Later, David Ash took it a step further and talked about how the ability to move past knowing where the offense needs to be allows him to approach the line of scrimmage with his attention shifted to the defense. There was also a mention at Hookem.com of a throw slightly off target in practice Tuesday that a receiver caught Ash believes would have gone for an incompletion last year. Repetitions ---> Trust ---> Comfort ---> Plays. Not exactly advanced football science.
The presumptive leader at the position was also candid about his work on throwing touch passes, admittedly a deficiency during his freshman season. Under pressure, Ash also allowed his mechanics to break down early in the Cal game and at other times during his freshman season, where he would fail to transfer his weigh to his front foot, which would cause him to drop his hip through his release point and led to some balls sailing on him.
There's a difference there between a mechanical flaw that leads to a loss of accuracy and what was happening with Ash at times like the end of the Missouri game, when the timing would break down so much for him that he would have no idea what spot to throw to on the field.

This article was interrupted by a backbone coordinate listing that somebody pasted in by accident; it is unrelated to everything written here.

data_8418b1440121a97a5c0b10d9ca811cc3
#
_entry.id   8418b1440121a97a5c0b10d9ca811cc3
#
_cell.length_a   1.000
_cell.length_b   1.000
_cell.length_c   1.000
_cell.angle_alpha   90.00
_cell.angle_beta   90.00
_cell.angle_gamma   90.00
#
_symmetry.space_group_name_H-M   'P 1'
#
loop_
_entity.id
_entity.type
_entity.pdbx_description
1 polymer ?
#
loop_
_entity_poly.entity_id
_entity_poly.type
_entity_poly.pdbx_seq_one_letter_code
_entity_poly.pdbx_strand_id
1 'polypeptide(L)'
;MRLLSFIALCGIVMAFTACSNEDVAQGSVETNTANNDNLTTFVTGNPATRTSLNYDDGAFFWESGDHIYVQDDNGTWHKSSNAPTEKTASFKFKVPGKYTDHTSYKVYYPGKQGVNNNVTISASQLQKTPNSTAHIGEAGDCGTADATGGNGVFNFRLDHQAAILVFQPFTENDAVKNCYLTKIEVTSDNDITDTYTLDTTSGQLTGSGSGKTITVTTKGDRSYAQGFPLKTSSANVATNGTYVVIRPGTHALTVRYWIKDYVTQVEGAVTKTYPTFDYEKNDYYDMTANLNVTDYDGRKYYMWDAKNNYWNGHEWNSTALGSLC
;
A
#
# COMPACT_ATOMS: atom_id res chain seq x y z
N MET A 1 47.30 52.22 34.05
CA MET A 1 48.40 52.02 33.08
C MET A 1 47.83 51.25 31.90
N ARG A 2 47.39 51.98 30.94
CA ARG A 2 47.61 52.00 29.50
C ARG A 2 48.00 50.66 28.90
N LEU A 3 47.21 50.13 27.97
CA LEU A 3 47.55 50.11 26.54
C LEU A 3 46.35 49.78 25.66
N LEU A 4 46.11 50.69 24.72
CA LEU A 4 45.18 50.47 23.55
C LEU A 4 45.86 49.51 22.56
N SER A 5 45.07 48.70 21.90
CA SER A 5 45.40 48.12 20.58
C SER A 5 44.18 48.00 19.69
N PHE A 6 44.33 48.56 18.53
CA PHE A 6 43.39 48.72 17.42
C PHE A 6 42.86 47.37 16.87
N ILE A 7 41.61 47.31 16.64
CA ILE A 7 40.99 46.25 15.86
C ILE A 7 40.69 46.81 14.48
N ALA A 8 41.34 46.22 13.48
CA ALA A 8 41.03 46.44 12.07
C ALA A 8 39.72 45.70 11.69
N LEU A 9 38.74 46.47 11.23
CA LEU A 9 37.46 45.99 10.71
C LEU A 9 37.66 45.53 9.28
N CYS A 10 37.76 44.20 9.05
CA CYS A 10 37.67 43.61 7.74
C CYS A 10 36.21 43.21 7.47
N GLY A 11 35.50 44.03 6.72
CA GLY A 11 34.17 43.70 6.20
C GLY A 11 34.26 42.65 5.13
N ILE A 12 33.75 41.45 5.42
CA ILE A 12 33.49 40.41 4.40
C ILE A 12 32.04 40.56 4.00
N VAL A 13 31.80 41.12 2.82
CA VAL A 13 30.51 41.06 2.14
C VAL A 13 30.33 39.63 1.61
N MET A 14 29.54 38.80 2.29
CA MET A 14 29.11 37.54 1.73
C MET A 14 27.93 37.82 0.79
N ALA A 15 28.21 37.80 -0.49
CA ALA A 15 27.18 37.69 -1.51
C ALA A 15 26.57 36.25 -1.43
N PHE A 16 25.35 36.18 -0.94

During a summer 7on7 SQT in 2010, I saw Ash for the first time live and his struggles in that regard were striking when Belton got behind and he lost his favorite receiver and did exactly the same thing he did against Missouri. Essentially throwing the ball and hoping that it went to a good spot instead of being able to lead his receiver. Touch is a rather nebulous thin and to a large extent an understanding built over a number of repetitions or just the natural skill of someone who simply has a better innate feel for it, as Connor Brewer seems to have.